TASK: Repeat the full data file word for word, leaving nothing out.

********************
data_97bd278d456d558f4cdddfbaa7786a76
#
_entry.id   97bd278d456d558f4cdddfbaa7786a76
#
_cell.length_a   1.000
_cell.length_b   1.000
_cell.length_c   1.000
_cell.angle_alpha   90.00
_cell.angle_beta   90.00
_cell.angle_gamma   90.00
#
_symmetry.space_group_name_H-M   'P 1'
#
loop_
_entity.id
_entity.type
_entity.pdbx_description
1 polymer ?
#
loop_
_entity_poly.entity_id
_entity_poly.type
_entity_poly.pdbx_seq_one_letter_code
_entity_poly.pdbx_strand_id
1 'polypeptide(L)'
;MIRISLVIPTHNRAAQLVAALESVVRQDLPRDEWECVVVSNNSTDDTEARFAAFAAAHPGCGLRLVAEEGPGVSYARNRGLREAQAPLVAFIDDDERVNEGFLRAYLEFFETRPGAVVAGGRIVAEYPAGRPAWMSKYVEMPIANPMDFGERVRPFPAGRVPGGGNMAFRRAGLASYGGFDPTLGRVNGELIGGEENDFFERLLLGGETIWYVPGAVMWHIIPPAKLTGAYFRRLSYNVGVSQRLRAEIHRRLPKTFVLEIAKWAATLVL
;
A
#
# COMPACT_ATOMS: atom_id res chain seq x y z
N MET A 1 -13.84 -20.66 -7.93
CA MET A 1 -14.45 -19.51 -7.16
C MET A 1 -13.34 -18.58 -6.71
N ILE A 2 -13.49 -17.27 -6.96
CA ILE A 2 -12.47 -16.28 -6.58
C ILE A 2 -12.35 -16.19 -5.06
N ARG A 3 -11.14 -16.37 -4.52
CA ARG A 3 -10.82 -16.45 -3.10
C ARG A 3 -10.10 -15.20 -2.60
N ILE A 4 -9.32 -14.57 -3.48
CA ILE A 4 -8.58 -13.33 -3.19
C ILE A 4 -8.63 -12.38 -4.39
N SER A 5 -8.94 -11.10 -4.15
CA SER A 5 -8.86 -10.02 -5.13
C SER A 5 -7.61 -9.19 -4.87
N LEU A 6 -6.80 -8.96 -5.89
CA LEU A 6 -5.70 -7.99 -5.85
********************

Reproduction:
data_97bd278d456d558f4cdddfbaa7786a76
#
_entry.id   97bd278d456d558f4cdddfbaa7786a76
#
_cell.length_a   1.000
_cell.length_b   1.000
_cell.length_c   1.000
_cell.angle_alpha   90.00
_cell.angle_beta   90.00
_cell.angle_gamma   90.00
#
_symmetry.space_group_name_H-M   'P 1'
#
loop_
_entity.id
_entity.type
_entity.pdbx_description
1 polymer ?
#
loop_
_entity_poly.entity_id
_entity_poly.type
_entity_poly.pdbx_seq_one_letter_code
_entity_poly.pdbx_strand_id
1 'polypeptide(L)'
;MIRISLVIPTHNRAAQLVAALESVVRQDLPRDEWECVVVSNNSTDDTEARFAAFAAAHPGCGLRLVAEEGPGVSYARNRGLREAQAPLVAFIDDDERVNEGFLRAYLEFFETRPGAVVAGGRIVAEYPAGRPAWMSKYVEMPIANPMDFGERVRPFPAGRVPGGGNMAFRRAGLASYGGFDPTLGRVNGELIGGEENDFFERLLLGGETIWYVPGAVMWHIIPPAKLTGAYFRRLSYNVGVSQRLRAEIHRRLPKTFVLEIAKWAATLVL
;
A
#
# COMPACT_ATOMS: atom_id res chain seq x y z
N MET A 1 -13.84 -20.66 -7.93
CA MET A 1 -14.45 -19.51 -7.16
C MET A 1 -13.34 -18.58 -6.71
N ILE A 2 -13.49 -17.27 -6.96
CA ILE A 2 -12.47 -16.28 -6.58
C ILE A 2 -12.35 -16.19 -5.06
N ARG A 3 -11.14 -16.37 -4.52
CA ARG A 3 -10.82 -16.45 -3.10
C ARG A 3 -10.10 -15.20 -2.60
N ILE A 4 -9.32 -14.57 -3.48
CA ILE A 4 -8.58 -13.33 -3.19
C ILE A 4 -8.63 -12.38 -4.39
N SER A 5 -8.94 -11.10 -4.15
CA SER A 5 -8.86 -10.02 -5.13
C SER A 5 -7.61 -9.19 -4.87
N LEU A 6 -6.80 -8.96 -5.89
CA LEU A 6 -5.70 -7.99 -5.85